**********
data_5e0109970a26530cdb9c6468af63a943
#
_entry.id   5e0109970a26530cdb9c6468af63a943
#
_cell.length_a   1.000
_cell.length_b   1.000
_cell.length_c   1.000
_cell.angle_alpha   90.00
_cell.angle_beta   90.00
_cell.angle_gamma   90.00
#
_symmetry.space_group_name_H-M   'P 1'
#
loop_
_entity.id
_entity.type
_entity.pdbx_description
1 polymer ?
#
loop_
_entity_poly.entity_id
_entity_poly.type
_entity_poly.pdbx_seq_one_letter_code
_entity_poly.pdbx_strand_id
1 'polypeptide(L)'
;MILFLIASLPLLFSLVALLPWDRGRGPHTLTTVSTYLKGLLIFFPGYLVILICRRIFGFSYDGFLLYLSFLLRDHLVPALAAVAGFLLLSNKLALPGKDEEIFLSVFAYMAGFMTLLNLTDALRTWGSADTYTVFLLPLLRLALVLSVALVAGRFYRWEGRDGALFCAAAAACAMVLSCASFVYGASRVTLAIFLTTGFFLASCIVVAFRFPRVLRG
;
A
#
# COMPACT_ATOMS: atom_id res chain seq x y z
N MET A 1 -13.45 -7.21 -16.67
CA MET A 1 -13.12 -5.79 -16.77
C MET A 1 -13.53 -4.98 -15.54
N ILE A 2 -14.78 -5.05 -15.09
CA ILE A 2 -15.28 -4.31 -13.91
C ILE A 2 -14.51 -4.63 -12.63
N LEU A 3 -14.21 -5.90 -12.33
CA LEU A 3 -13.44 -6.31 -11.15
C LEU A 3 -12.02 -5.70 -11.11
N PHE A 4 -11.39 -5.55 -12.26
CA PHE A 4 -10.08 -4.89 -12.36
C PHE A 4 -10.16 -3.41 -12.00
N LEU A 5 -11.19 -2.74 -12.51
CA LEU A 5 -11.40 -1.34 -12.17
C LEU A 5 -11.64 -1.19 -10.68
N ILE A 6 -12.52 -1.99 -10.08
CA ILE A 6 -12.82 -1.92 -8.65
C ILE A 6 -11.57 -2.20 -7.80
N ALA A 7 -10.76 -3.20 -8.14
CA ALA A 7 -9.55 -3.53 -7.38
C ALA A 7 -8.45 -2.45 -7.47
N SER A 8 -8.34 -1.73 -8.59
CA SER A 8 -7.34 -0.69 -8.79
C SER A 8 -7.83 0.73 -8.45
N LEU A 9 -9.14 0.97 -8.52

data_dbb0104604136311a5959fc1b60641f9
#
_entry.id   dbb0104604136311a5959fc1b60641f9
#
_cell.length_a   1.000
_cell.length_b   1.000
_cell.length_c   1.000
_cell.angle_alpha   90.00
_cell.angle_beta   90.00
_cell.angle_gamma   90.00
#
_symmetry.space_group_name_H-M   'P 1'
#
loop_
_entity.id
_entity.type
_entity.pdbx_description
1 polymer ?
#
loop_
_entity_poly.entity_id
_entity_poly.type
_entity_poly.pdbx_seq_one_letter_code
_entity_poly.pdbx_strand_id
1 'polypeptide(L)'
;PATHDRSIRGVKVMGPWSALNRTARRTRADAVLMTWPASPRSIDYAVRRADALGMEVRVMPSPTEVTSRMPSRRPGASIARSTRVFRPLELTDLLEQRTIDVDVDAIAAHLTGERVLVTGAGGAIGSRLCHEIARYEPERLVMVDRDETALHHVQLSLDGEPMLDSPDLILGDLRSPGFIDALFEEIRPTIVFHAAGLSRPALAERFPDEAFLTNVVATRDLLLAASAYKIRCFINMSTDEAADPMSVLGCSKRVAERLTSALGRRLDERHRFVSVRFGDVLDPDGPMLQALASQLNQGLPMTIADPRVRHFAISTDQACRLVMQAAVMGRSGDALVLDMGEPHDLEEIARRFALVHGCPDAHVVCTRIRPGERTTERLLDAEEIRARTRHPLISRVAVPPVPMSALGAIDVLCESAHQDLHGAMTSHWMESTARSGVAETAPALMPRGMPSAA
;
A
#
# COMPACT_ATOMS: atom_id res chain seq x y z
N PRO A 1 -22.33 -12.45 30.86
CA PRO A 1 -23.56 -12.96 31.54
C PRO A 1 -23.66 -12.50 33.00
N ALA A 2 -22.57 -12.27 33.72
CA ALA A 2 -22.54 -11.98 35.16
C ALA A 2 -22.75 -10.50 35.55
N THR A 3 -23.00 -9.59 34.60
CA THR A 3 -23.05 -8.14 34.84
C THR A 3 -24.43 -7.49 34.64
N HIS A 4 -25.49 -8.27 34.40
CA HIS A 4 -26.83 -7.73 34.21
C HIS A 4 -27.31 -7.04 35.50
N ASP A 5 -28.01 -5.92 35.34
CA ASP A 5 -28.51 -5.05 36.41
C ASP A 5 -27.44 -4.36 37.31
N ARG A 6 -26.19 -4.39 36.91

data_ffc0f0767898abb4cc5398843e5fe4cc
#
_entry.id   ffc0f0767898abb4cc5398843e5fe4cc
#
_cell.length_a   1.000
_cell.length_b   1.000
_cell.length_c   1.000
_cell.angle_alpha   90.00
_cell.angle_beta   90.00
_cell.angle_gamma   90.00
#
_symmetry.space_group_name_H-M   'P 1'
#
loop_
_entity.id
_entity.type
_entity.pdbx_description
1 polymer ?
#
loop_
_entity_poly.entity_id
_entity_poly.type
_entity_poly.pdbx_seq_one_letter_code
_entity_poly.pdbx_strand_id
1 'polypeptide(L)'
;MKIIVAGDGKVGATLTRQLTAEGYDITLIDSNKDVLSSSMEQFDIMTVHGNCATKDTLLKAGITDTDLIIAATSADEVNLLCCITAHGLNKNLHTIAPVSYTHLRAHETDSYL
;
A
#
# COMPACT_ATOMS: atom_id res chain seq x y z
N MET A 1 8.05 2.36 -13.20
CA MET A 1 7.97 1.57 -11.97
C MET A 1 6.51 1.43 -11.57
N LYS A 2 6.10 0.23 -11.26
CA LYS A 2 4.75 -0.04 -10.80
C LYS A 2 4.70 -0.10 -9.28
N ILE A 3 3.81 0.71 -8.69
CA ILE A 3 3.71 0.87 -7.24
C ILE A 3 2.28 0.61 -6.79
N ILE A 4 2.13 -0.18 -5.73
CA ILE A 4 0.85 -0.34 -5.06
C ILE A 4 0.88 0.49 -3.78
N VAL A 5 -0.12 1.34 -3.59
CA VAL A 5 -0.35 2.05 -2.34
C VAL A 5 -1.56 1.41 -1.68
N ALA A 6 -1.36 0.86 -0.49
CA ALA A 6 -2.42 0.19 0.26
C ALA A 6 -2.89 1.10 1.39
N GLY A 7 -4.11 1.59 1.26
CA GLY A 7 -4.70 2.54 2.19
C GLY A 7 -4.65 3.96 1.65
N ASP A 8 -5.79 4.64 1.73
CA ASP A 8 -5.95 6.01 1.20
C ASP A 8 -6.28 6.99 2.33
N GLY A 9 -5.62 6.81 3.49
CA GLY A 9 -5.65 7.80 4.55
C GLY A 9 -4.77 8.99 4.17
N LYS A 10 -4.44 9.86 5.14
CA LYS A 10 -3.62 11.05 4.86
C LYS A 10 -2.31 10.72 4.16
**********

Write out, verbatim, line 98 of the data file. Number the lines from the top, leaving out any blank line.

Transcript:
N ASP A 5 -28.01 -5.92 35.34